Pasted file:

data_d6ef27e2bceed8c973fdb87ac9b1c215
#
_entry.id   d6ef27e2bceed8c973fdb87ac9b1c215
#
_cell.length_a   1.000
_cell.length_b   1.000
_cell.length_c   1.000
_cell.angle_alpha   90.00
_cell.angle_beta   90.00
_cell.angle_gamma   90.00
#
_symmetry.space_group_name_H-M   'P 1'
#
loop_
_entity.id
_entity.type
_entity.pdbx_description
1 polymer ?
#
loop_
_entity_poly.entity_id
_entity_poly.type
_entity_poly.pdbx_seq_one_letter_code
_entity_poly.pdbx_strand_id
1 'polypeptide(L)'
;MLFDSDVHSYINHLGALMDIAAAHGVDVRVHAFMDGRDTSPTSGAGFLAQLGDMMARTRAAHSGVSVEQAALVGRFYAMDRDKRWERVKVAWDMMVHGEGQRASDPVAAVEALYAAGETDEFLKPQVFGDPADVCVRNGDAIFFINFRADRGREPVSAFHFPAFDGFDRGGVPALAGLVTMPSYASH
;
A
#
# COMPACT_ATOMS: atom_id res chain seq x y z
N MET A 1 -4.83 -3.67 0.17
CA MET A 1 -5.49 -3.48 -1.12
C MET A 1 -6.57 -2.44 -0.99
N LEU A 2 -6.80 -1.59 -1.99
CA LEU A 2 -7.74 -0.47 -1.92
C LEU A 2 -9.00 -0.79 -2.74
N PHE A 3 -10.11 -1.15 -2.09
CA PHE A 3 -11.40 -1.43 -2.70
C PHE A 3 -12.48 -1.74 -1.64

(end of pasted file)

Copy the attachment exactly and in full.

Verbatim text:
data_d6ef27e2bceed8c973fdb87ac9b1c215
#
_entry.id   d6ef27e2bceed8c973fdb87ac9b1c215
#
_cell.length_a   1.000
_cell.length_b   1.000
_cell.length_c   1.000
_cell.angle_alpha   90.00
_cell.angle_beta   90.00
_cell.angle_gamma   90.00
#
_symmetry.space_group_name_H-M   'P 1'
#
loop_
_entity.id
_entity.type
_entity.pdbx_description
1 polymer ?
#
loop_
_entity_poly.entity_id
_entity_poly.type
_entity_poly.pdbx_seq_one_letter_code
_entity_poly.pdbx_strand_id
1 'polypeptide(L)'
;MLFDSDVHSYINHLGALMDIAAAHGVDVRVHAFMDGRDTSPTSGAGFLAQLGDMMARTRAAHSGVSVEQAALVGRFYAMDRDKRWERVKVAWDMMVHGEGQRASDPVAAVEALYAAGETDEFLKPQVFGDPADVCVRNGDAIFFINFRADRGREPVSAFHFPAFDGFDRGGVPALAGLVTMPSYASH
;
A
#
# COMPACT_ATOMS: atom_id res chain seq x y z
N MET A 1 -4.83 -3.67 0.17
CA MET A 1 -5.49 -3.48 -1.12
C MET A 1 -6.57 -2.44 -0.99
N LEU A 2 -6.80 -1.59 -1.99
CA LEU A 2 -7.74 -0.47 -1.92
C LEU A 2 -9.00 -0.79 -2.74
N PHE A 3 -10.11 -1.15 -2.09
CA PHE A 3 -11.40 -1.43 -2.70
C PHE A 3 -12.48 -1.74 -1.64